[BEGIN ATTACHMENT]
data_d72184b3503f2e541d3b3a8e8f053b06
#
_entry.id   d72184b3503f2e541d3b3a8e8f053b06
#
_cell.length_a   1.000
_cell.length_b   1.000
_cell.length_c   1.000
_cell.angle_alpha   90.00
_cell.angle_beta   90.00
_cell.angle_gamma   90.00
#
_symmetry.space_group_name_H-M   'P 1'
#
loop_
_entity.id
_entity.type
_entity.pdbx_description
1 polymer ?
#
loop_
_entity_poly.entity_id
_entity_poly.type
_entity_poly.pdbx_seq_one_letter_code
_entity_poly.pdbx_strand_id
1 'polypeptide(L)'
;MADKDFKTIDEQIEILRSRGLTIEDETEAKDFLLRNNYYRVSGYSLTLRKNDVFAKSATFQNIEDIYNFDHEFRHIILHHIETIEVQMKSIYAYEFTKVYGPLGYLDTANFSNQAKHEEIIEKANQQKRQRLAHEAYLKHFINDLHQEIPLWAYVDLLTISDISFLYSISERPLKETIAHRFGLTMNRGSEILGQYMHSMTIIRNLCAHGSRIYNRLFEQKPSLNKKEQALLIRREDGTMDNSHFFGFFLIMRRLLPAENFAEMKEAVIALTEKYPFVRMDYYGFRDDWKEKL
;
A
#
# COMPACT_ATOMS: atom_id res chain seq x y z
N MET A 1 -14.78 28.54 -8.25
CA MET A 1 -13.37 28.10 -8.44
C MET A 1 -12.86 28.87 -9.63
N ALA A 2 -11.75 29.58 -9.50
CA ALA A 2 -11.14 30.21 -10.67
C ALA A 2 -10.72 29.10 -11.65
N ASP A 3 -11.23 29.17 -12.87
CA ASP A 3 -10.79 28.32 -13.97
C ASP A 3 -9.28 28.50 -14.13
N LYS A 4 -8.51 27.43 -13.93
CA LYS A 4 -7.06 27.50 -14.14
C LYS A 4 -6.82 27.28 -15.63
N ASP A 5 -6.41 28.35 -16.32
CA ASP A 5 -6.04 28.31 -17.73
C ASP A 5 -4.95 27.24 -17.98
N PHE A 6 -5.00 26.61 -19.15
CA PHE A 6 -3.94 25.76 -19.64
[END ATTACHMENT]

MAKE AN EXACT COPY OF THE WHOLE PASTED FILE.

data_d72184b3503f2e541d3b3a8e8f053b06
#
_entry.id   d72184b3503f2e541d3b3a8e8f053b06
#
_cell.length_a   1.000
_cell.length_b   1.000
_cell.length_c   1.000
_cell.angle_alpha   90.00
_cell.angle_beta   90.00
_cell.angle_gamma   90.00
#
_symmetry.space_group_name_H-M   'P 1'
#
loop_
_entity.id
_entity.type
_entity.pdbx_description
1 polymer ?
#
loop_
_entity_poly.entity_id
_entity_poly.type
_entity_poly.pdbx_seq_one_letter_code
_entity_poly.pdbx_strand_id
1 'polypeptide(L)'
;MADKDFKTIDEQIEILRSRGLTIEDETEAKDFLLRNNYYRVSGYSLTLRKNDVFAKSATFQNIEDIYNFDHEFRHIILHHIETIEVQMKSIYAYEFTKVYGPLGYLDTANFSNQAKHEEIIEKANQQKRQRLAHEAYLKHFINDLHQEIPLWAYVDLLTISDISFLYSISERPLKETIAHRFGLTMNRGSEILGQYMHSMTIIRNLCAHGSRIYNRLFEQKPSLNKKEQALLIRREDGTMDNSHFFGFFLIMRRLLPAENFAEMKEAVIALTEKYPFVRMDYYGFRDDWKEKL
;
A
#
# COMPACT_ATOMS: atom_id res chain seq x y z
N MET A 1 -14.78 28.54 -8.25
CA MET A 1 -13.37 28.10 -8.44
C MET A 1 -12.86 28.87 -9.63
N ALA A 2 -11.75 29.58 -9.50
CA ALA A 2 -11.14 30.21 -10.67
C ALA A 2 -10.72 29.10 -11.65
N ASP A 3 -11.23 29.17 -12.87
CA ASP A 3 -10.79 28.32 -13.97
C ASP A 3 -9.28 28.50 -14.13
N LYS A 4 -8.51 27.43 -13.93
CA LYS A 4 -7.06 27.50 -14.14
C LYS A 4 -6.82 27.28 -15.63
N ASP A 5 -6.41 28.35 -16.32
CA ASP A 5 -6.04 28.31 -17.73
C ASP A 5 -4.95 27.24 -17.98
N PHE A 6 -5.00 26.61 -19.15
CA PHE A 6 -3.94 25.76 -19.64